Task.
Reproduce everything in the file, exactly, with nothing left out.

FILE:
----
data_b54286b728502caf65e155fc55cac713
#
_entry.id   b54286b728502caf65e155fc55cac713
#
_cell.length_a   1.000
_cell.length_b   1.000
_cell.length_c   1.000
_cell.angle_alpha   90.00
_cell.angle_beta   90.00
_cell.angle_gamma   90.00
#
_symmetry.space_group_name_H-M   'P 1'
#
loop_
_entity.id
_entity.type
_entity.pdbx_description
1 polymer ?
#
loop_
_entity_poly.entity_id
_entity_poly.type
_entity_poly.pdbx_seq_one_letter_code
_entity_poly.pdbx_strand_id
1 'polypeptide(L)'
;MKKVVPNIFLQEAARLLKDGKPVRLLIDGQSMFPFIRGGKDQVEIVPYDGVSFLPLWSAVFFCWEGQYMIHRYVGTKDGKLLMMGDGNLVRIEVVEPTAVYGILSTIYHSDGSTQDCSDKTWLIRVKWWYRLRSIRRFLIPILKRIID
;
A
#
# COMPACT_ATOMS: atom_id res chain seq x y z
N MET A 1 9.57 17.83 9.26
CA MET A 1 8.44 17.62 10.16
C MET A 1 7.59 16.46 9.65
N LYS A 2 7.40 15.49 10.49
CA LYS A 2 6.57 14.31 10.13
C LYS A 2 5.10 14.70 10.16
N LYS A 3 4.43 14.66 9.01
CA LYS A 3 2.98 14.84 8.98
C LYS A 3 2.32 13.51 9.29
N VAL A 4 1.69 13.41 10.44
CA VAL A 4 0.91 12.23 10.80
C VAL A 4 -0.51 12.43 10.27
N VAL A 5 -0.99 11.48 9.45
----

data_b54286b728502caf65e155fc55cac713
#
_entry.id   b54286b728502caf65e155fc55cac713
#
_cell.length_a   1.000
_cell.length_b   1.000
_cell.length_c   1.000
_cell.angle_alpha   90.00
_cell.angle_beta   90.00
_cell.angle_gamma   90.00
#
_symmetry.space_group_name_H-M   'P 1'
#
loop_
_entity.id
_entity.type
_entity.pdbx_description
1 polymer ?
#
loop_
_entity_poly.entity_id
_entity_poly.type
_entity_poly.pdbx_seq_one_letter_code
_entity_poly.pdbx_strand_id
1 'polypeptide(L)'
;MKKVVPNIFLQEAARLLKDGKPVRLLIDGQSMFPFIRGGKDQVEIVPYDGVSFLPLWSAVFFCWEGQYMIHRYVGTKDGKLLMMGDGNLVRIEVVEPTAVYGILSTIYHSDGSTQDCSDKTWLIRVKWWYRLRSIRRFLIPILKRIID
;
A
#
# COMPACT_ATOMS: atom_id res chain seq x y z
N MET A 1 9.57 17.83 9.26
CA MET A 1 8.44 17.62 10.16
C MET A 1 7.59 16.46 9.65
N LYS A 2 7.40 15.49 10.49
CA LYS A 2 6.57 14.31 10.13
C LYS A 2 5.10 14.70 10.16
N LYS A 3 4.43 14.66 9.01
CA LYS A 3 2.98 14.84 8.98
C LYS A 3 2.32 13.51 9.29
N VAL A 4 1.69 13.41 10.44
CA VAL A 4 0.91 12.23 10.80
C VAL A 4 -0.51 12.43 10.27
N VAL A 5 -0.99 11.48 9.45